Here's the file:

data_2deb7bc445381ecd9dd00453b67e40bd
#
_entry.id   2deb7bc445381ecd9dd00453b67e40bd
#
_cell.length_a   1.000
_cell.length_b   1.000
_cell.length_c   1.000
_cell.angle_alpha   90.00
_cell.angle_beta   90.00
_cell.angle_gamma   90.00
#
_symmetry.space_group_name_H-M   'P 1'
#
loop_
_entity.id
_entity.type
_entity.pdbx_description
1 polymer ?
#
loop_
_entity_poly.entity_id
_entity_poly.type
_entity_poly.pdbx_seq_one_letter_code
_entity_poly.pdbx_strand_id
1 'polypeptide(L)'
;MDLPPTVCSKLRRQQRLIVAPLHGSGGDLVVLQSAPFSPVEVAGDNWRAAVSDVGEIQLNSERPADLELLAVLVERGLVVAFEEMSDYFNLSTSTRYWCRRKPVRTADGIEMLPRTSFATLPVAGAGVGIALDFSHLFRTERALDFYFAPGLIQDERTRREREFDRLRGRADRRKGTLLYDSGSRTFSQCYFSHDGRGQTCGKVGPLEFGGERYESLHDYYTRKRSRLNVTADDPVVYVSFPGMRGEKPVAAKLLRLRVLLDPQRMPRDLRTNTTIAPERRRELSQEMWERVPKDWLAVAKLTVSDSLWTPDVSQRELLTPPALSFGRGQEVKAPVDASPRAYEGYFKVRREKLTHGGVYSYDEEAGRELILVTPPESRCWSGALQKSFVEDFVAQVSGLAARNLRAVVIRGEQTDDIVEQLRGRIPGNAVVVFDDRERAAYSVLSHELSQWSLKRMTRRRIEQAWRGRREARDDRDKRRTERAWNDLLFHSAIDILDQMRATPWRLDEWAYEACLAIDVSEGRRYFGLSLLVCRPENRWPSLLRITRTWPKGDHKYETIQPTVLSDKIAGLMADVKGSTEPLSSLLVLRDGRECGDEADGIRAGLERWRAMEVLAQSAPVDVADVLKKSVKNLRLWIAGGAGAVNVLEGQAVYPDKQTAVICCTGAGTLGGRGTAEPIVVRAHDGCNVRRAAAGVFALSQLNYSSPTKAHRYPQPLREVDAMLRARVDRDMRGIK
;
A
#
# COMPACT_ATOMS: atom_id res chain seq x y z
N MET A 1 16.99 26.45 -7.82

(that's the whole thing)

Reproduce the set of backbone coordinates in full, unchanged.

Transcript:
data_2deb7bc445381ecd9dd00453b67e40bd
#
_entry.id   2deb7bc445381ecd9dd00453b67e40bd
#
_cell.length_a   1.000
_cell.length_b   1.000
_cell.length_c   1.000
_cell.angle_alpha   90.00
_cell.angle_beta   90.00
_cell.angle_gamma   90.00
#
_symmetry.space_group_name_H-M   'P 1'
#
loop_
_entity.id
_entity.type
_entity.pdbx_description
1 polymer ?
#
loop_
_entity_poly.entity_id
_entity_poly.type
_entity_poly.pdbx_seq_one_letter_code
_entity_poly.pdbx_strand_id
1 'polypeptide(L)'
;MDLPPTVCSKLRRQQRLIVAPLHGSGGDLVVLQSAPFSPVEVAGDNWRAAVSDVGEIQLNSERPADLELLAVLVERGLVVAFEEMSDYFNLSTSTRYWCRRKPVRTADGIEMLPRTSFATLPVAGAGVGIALDFSHLFRTERALDFYFAPGLIQDERTRREREFDRLRGRADRRKGTLLYDSGSRTFSQCYFSHDGRGQTCGKVGPLEFGGERYESLHDYYTRKRSRLNVTADDPVVYVSFPGMRGEKPVAAKLLRLRVLLDPQRMPRDLRTNTTIAPERRRELSQEMWERVPKDWLAVAKLTVSDSLWTPDVSQRELLTPPALSFGRGQEVKAPVDASPRAYEGYFKVRREKLTHGGVYSYDEEAGRELILVTPPESRCWSGALQKSFVEDFVAQVSGLAARNLRAVVIRGEQTDDIVEQLRGRIPGNAVVVFDDRERAAYSVLSHELSQWSLKRMTRRRIEQAWRGRREARDDRDKRRTERAWNDLLFHSAIDILDQMRATPWRLDEWAYEACLAIDVSEGRRYFGLSLLVCRPENRWPSLLRITRTWPKGDHKYETIQPTVLSDKIAGLMADVKGSTEPLSSLLVLRDGRECGDEADGIRAGLERWRAMEVLAQSAPVDVADVLKKSVKNLRLWIAGGAGAVNVLEGQAVYPDKQTAVICCTGAGTLGGRGTAEPIVVRAHDGCNVRRAAAGVFALSQLNYSSPTKAHRYPQPLREVDAMLRARVDRDMRGIK
;
A
#
# COMPACT_ATOMS: atom_id res chain seq x y z
N MET A 1 16.99 26.45 -7.82